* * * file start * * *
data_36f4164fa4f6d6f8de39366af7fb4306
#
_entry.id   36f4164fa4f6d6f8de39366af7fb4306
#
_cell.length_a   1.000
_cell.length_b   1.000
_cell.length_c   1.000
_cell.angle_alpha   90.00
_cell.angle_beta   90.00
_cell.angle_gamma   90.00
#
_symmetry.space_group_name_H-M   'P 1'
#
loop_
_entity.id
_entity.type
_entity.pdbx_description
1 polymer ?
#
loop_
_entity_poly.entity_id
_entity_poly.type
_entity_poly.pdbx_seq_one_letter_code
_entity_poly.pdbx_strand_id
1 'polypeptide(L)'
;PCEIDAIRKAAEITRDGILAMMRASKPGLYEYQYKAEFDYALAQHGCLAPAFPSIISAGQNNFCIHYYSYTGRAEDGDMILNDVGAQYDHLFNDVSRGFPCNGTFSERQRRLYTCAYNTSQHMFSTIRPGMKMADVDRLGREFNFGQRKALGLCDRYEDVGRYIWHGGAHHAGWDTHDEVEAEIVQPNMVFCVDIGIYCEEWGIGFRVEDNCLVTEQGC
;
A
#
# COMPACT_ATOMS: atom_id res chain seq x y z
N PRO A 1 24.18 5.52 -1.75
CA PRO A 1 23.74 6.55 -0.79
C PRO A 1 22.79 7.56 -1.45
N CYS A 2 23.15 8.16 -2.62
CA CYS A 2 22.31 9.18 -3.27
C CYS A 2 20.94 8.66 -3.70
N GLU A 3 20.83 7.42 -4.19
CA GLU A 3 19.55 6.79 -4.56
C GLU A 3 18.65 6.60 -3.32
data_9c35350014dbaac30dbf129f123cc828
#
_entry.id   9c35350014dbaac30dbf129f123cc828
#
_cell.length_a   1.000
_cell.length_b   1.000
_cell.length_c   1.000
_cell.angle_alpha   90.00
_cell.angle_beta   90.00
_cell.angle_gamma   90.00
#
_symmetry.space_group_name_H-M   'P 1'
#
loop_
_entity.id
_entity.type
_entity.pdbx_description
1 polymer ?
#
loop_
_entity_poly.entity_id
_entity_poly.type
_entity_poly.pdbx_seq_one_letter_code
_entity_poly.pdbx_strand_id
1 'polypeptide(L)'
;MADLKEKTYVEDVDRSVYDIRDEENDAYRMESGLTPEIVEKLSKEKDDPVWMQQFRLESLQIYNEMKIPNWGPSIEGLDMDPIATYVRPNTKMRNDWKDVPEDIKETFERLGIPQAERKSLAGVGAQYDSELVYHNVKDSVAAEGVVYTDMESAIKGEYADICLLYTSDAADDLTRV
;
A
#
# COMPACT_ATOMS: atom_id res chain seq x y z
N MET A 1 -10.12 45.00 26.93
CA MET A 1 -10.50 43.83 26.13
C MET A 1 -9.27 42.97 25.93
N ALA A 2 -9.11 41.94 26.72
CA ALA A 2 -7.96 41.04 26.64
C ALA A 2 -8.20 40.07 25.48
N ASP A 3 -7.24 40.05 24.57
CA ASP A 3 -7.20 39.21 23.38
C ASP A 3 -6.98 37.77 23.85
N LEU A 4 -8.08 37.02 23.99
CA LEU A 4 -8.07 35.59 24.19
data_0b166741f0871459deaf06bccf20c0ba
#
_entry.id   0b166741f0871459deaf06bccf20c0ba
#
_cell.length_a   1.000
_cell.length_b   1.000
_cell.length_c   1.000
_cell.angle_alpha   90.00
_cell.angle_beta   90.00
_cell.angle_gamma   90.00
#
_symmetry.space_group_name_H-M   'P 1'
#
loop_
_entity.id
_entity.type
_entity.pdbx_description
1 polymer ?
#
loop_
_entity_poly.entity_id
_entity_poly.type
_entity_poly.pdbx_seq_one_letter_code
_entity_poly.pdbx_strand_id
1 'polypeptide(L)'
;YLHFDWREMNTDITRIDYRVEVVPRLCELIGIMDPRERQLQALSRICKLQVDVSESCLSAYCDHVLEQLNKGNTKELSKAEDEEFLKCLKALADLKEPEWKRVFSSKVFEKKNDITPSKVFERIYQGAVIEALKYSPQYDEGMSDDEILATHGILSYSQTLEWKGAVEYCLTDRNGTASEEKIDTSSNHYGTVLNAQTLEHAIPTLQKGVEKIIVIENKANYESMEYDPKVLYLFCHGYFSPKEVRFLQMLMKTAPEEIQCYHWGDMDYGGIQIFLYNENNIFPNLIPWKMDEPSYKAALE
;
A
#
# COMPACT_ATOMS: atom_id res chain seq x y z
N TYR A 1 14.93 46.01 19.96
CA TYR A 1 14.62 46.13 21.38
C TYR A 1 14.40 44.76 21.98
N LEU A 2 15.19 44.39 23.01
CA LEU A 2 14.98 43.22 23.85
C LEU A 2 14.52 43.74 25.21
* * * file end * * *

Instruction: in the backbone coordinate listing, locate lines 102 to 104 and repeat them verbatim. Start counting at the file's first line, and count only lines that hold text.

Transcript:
_entity_poly.type
_entity_poly.pdbx_seq_one_letter_code
_entity_poly.pdbx_strand_id